Tax return preparers made mistakes on virtually every tax return prepared at the request of undercover congressional investigators, the auditors said Tuesday.
In 19 visits, the Government Accountability Office asked for assistance from commercial chain preparers to file returns for two hypothetical families.
Only two of 19 tax returns showed the correct refund amount, but both of those returns included errors. Incorrect refunds on the other tax returns delivered as much as $2,000 extra to some taxpayers but took more than $1,500 from others.
The GAO said it looked at a tiny number of returns prepared by chain tax companies and the findings cannot be generalized across the tax preparation industry. More than half of all taxpayers, especially those with complicated tax situations, ask a professional to prepare their returns.
The problems uncovered included bad advice and incomplete reporting:
- Tax preparers correctly recorded wage income but not necessarily side income. In 10 of 19 instances, side income was not reported. Several tax preparers incorrectly advised the undercover auditors it was up to them to report side income because the IRS would not know about it unless reported.
- On half the tax returns prepared for a hypothetical single mother, the preparer said her two children lived with her when the investigator posing as the taxpayer said one lived with a relative. The number of dependent children can affect the earned income and child tax credits.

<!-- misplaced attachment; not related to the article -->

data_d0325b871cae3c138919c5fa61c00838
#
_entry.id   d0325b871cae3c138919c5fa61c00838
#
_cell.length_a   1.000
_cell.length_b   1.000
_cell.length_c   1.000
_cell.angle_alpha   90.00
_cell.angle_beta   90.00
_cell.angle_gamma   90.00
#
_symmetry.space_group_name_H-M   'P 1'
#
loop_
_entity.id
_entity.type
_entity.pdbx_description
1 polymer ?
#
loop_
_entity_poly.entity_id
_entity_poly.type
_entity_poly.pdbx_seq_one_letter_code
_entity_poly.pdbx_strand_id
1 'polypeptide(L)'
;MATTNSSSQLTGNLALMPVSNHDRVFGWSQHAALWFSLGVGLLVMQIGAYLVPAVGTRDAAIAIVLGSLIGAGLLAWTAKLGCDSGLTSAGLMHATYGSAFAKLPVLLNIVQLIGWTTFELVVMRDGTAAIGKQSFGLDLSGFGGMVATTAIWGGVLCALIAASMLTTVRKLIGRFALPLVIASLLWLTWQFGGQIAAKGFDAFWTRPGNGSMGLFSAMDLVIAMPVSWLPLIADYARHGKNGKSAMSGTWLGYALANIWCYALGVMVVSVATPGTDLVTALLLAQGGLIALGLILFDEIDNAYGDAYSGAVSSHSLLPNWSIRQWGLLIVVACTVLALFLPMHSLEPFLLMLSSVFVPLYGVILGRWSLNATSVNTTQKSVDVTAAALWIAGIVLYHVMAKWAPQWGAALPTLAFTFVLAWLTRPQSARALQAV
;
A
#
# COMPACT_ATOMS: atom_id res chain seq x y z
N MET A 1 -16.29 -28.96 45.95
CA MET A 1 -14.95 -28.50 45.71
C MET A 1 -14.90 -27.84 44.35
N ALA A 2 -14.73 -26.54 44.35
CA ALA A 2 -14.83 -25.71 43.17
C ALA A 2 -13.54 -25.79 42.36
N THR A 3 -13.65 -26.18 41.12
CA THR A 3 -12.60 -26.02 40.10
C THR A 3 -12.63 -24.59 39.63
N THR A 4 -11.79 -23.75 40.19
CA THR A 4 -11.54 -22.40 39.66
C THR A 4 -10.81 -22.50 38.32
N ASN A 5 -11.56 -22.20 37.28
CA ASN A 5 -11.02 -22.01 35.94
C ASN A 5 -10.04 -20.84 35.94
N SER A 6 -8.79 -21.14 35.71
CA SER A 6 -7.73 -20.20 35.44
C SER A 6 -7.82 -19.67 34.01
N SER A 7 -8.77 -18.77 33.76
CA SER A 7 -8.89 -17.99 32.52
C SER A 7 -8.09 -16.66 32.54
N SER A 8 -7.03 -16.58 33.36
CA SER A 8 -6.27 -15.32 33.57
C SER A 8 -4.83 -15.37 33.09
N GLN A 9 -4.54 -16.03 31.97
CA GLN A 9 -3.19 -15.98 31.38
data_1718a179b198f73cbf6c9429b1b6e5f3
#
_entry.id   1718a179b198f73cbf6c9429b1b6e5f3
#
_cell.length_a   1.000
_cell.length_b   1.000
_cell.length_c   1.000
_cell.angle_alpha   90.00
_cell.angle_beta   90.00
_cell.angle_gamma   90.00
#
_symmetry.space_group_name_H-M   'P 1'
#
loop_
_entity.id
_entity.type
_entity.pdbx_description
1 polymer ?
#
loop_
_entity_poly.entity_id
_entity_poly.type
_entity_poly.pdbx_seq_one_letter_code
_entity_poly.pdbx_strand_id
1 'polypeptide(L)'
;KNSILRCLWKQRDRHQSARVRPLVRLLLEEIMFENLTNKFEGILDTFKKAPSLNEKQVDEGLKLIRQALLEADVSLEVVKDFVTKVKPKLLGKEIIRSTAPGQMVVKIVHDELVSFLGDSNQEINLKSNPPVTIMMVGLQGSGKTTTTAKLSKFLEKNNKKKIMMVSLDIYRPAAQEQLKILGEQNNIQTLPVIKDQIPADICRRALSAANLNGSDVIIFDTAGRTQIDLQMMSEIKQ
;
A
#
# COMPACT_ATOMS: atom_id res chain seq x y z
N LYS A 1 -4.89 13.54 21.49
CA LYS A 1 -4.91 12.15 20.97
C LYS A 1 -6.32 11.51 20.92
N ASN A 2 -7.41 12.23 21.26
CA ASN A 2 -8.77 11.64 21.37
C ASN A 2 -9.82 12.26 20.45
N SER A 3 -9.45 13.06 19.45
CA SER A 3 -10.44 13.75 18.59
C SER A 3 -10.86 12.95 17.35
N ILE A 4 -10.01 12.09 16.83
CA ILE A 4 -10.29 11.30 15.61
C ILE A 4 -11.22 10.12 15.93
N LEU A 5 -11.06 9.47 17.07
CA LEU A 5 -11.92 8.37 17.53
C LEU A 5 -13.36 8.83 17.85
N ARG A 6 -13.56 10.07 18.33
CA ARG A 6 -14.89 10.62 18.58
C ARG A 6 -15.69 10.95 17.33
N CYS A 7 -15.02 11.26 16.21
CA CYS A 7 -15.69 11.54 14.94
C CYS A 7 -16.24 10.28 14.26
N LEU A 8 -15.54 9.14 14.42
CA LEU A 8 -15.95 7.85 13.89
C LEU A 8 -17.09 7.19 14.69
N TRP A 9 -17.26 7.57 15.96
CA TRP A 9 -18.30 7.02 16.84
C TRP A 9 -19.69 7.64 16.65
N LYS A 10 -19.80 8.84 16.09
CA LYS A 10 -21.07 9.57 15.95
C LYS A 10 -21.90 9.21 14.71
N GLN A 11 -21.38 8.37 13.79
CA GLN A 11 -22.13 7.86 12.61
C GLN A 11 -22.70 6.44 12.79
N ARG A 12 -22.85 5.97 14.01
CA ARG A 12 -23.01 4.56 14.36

- Only two of nine returns prepared for a hypothetical plumber and his family correctly reported itemized deductions.
- In none of the tax returns prepared for the single mother did the advisers use child care expenses to claim the child and dependent care credit.
- Tax preparers made numerous errors trying to apply education credits to college expenses paid by the plumber for his child.
Had the IRS found these problems on real returns, many preparers would have been subject to penalties for negligence and willful or reckless disregard of tax rules.
An IRS research project, studying 2001 tax returns for errors and other problems, found that tax returns prepared by paid professionals tend to have more errors than those taxpayers prepare themselves. That may be due to the complexity of those returns, or poor information provided by the taxpayer.
The top lawmakers on the Senate Finance Committee said the study shows that tax professionals should have to meet minimum training and competency requirements before opening for business.
“It’s incredible that we have legal requirements for someone to qualify as a barber to cut your hair, and yet there are no requirements for someone to prepare your taxes,” said Finance Committee Chairman Charles Grassley, R-Iowa.
Robert Weinberger, a vice president at H&R Block, told the committee that they support certification and registration of tax return preparers. The public would also be served by background checks and continuing education requirements, he said.